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» 12/20/2007
CHINA
Polluted waters infect China’s fish and mussel farms
China’s fishing industry is the biggest in the world. But now most of China’s waterways are too polluted and breeders are accused of using cancerous chemicals. Beijing promises stricter controls and the fish farms move further afield. Experts fear this could increase pollution.

Beijing (AsiaNews/Agencies) – Lack of water and increate pollution are putting the nation’s fishing industry, the world’s biggest: fish and seafood destined for the Japanese and Western markets, particularly the United States.

The industry had prospered for years, favoured by the diminishing world fish stocks and increate demand.  In 2006 China produced 52.16 billion kilogram’s of fish products, circa 70% of the world market.  Moreover it employs 4.5 million people, according to statistics from the Office for Fishing Industries.

But over 50% of waterways within China are too polluted and not safe for human use.  For years now fish farmers have been mixing illegal drugs with pesticides to keep fish alive.  But their meat absorbs these substances which are dangerous and cancerogenous.  Eel producers, for example, often used nitro furan to kill bacteria. But that antibiotic has been banned for use in animal husbandry in the United States, Europe, Japan, and even China, because it has caused cancer in laboratory rats. Chinese farmers say they have stopped using the banned medicines, and have suffered a 30 percent decline in survival rates of their fish and other seafood.

Worse still is industrial waste, such as in Guangdong, where waters are full of toxic substances: heavy metals and traces of mercury have been found in fish.

In recent years, the European Union and Japan have imposed temporary bans on Chinese seafood because of illegal drug residues. The United States blocked imports of several types of fish this year after inspectors detected traces of illegal drugs linked to cancer. By comparison, Thailand, also a major exporter of seafood to the United States, had only two refusals related to illegal veterinary drugs. China as a whole had 210 refusals for illegal drugs.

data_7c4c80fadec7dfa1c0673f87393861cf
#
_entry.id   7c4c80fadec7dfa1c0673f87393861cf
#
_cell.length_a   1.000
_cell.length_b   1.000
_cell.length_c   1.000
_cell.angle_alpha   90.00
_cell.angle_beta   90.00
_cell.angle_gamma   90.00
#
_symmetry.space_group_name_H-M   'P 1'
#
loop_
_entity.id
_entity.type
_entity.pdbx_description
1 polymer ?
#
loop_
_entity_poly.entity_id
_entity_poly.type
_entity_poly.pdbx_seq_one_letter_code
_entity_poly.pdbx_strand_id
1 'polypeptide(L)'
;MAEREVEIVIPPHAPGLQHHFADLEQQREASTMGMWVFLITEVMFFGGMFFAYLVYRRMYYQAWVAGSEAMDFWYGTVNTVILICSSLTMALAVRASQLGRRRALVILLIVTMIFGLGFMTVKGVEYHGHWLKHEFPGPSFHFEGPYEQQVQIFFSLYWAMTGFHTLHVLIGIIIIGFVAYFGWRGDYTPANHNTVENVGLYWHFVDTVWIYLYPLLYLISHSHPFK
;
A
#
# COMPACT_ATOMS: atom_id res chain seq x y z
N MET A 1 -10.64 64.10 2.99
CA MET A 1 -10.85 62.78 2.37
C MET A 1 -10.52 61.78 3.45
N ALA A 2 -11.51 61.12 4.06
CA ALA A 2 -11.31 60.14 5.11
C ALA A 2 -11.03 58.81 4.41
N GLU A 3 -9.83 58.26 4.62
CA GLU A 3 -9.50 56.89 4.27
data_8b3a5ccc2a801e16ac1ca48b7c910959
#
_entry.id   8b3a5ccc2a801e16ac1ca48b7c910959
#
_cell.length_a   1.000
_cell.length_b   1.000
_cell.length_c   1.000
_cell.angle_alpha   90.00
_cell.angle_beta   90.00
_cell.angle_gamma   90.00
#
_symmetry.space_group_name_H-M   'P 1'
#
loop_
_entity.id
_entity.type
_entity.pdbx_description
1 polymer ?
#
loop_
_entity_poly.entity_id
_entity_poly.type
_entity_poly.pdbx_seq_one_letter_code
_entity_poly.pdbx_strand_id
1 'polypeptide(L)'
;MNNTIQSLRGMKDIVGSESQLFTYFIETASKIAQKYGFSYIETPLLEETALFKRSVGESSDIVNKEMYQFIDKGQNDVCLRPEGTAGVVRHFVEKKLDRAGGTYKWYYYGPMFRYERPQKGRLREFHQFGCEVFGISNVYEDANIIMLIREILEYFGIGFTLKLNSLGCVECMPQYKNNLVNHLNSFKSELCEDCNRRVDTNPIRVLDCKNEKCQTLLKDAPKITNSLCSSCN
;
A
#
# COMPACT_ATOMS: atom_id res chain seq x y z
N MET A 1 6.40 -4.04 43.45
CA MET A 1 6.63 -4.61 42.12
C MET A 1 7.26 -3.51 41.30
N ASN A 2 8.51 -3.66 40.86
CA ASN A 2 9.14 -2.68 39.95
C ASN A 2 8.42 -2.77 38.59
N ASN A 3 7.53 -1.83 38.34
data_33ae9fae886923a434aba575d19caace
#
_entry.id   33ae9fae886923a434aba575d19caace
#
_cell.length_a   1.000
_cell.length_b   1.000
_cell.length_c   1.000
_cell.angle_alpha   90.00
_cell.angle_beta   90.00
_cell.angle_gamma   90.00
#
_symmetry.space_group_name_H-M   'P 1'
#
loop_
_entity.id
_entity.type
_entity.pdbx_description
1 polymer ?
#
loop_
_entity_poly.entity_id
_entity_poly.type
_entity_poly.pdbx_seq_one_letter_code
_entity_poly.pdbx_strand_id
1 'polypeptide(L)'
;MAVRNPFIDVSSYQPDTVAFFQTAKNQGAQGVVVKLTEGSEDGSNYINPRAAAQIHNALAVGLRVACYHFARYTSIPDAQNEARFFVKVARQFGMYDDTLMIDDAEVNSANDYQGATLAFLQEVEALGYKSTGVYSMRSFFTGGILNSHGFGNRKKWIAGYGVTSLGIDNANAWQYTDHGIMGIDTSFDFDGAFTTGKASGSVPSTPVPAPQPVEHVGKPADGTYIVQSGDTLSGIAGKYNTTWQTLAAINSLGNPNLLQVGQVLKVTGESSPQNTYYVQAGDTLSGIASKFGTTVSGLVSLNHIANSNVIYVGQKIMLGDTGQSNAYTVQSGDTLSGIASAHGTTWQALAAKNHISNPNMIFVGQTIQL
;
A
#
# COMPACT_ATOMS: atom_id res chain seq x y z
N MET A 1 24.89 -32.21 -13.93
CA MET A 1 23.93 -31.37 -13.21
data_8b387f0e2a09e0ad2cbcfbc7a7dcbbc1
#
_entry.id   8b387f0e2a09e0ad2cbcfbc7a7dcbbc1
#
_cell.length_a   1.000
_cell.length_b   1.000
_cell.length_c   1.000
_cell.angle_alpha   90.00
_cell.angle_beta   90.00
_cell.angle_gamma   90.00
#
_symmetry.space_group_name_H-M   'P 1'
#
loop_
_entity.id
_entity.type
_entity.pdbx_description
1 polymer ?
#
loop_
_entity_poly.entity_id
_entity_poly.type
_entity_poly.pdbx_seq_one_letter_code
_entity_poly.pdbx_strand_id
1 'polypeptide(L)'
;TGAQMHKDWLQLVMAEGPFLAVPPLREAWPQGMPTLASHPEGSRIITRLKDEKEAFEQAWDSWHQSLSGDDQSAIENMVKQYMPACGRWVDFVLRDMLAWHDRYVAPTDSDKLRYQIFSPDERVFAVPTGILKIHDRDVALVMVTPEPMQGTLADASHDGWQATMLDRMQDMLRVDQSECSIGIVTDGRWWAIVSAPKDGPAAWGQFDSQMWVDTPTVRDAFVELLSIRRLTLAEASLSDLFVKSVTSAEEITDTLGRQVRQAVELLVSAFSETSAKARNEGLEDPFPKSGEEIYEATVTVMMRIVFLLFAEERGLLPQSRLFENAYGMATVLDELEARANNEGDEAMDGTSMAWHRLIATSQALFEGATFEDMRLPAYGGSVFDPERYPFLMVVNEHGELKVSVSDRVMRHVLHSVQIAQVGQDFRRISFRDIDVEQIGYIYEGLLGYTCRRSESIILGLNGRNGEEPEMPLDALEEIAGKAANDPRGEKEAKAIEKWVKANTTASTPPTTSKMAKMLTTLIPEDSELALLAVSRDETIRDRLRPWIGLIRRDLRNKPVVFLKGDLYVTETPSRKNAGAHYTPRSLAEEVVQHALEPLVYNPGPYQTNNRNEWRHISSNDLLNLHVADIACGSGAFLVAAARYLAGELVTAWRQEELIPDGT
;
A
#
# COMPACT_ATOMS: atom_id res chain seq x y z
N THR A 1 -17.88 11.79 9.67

Fuqing (Fujian) is the heart of this industry, imported by immigrants returning from Japan and Taiwan.  Fish farming proved simple, (it was enough to dig a hole) and profitable.  Lin Sunbao, whose 25-year-old son is now studying at Cambridge University  in England told the New York Times “My best years were the early nineties.  I only had one aqua farm, and I earned over 500 thousand dollars a year”.

But then the textile and electrical  industries arrived in the area and now the rivers and basins have been classified as not appropriate for human use, while nearby coastal waters are full of petrol, led, mercury and copper.

Now the fish farmers have moved their farms elsewhere. But experts observe that the same gigantic fish farms dump their waste (excrement pesticides and drugs) without treating it, creating further pollution.  The fishing industry has destroyed entire mangrove forests in Thailand, Vietnam and China altering the ecological system. Oceans of seaweed have invaded water basins such as lake Tai because of the excessive amounts of nutrients n the water. 

An Taicheng of the Chinese Academy of Sciences comments: “China has to go to the sea because it’s getting harder and harder to find clean water. Every year there are seafood safety problems. One day, no one will dare to eat fish from dirty water, and what will farmers do?

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See also
09/05/2011 CHINA
Millions of dead fish in river water authority claims "is normal"
07/31/2006 CHINA – UNITED STATES
China's air pollution hits United States
02/23/2011 JAPAN
First trade deficit in almost two years for Japan
09/24/2009 JAPAN
Japanese exports drop by 36 per cent
04/26/2005 CHINA
Chinese textile 'tsunami' hits Africa and Asia

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by Giulio Aleni / (a cura di) Gianni Criveller
pp. 176
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